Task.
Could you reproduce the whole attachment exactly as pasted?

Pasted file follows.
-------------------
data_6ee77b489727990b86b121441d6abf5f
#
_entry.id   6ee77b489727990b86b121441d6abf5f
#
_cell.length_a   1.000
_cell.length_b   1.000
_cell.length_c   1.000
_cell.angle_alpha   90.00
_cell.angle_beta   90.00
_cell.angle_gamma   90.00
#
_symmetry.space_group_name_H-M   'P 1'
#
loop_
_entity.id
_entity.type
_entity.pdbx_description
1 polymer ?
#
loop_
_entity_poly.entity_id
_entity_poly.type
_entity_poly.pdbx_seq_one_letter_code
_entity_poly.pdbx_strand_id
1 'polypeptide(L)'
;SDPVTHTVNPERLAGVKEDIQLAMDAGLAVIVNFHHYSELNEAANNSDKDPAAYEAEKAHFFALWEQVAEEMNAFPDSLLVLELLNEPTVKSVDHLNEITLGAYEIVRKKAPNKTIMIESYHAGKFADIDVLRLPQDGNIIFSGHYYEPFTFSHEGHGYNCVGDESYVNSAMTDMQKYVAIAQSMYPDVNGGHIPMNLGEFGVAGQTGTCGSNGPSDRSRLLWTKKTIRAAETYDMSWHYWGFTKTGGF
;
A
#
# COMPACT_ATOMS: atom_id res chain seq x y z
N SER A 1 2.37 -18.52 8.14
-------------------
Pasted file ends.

data_6ee77b489727990b86b121441d6abf5f
#
_entry.id   6ee77b489727990b86b121441d6abf5f
#
_cell.length_a   1.000
_cell.length_b   1.000
_cell.length_c   1.000
_cell.angle_alpha   90.00
_cell.angle_beta   90.00
_cell.angle_gamma   90.00
#
_symmetry.space_group_name_H-M   'P 1'
#
loop_
_entity.id
_entity.type
_entity.pdbx_description
1 polymer ?
#
loop_
_entity_poly.entity_id
_entity_poly.type
_entity_poly.pdbx_seq_one_letter_code
_entity_poly.pdbx_strand_id
1 'polypeptide(L)'
;SDPVTHTVNPERLAGVKEDIQLAMDAGLAVIVNFHHYSELNEAANNSDKDPAAYEAEKAHFFALWEQVAEEMNAFPDSLLVLELLNEPTVKSVDHLNEITLGAYEIVRKKAPNKTIMIESYHAGKFADIDVLRLPQDGNIIFSGHYYEPFTFSHEGHGYNCVGDESYVNSAMTDMQKYVAIAQSMYPDVNGGHIPMNLGEFGVAGQTGTCGSNGPSDRSRLLWTKKTIRAAETYDMSWHYWGFTKTGGF
;
A
#
# COMPACT_ATOMS: atom_id res chain seq x y z
N SER A 1 2.37 -18.52 8.14